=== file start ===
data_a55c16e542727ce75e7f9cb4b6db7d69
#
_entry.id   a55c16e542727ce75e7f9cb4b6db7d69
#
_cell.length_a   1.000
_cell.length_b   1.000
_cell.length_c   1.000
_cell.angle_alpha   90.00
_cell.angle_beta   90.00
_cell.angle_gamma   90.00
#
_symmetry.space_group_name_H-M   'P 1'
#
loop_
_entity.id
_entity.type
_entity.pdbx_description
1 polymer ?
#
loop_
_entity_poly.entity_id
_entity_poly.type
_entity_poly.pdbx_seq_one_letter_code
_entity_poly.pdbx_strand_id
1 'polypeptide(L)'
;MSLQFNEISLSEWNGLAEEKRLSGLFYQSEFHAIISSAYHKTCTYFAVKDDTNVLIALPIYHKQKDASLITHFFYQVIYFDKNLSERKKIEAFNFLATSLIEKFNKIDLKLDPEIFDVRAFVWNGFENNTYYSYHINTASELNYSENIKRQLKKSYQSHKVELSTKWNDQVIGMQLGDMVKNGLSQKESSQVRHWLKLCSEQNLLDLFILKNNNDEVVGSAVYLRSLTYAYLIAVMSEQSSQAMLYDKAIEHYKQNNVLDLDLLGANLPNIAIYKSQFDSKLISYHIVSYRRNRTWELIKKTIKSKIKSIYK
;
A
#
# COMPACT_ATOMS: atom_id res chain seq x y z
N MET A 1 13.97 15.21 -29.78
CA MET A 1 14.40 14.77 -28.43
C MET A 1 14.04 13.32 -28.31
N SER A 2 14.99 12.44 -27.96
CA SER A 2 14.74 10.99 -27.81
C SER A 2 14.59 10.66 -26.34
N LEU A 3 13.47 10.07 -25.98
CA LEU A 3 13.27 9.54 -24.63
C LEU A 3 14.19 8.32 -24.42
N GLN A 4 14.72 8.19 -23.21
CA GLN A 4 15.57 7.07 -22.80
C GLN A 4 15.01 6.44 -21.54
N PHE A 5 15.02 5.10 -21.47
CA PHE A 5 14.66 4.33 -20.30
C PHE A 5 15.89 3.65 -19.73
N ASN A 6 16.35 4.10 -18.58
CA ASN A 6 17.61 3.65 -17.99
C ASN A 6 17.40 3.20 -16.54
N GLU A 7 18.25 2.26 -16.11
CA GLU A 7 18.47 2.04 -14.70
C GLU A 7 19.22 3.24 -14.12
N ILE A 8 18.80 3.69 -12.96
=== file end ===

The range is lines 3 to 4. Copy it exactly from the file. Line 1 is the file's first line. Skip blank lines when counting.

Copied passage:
_entry.id   a55c16e542727ce75e7f9cb4b6db7d69
#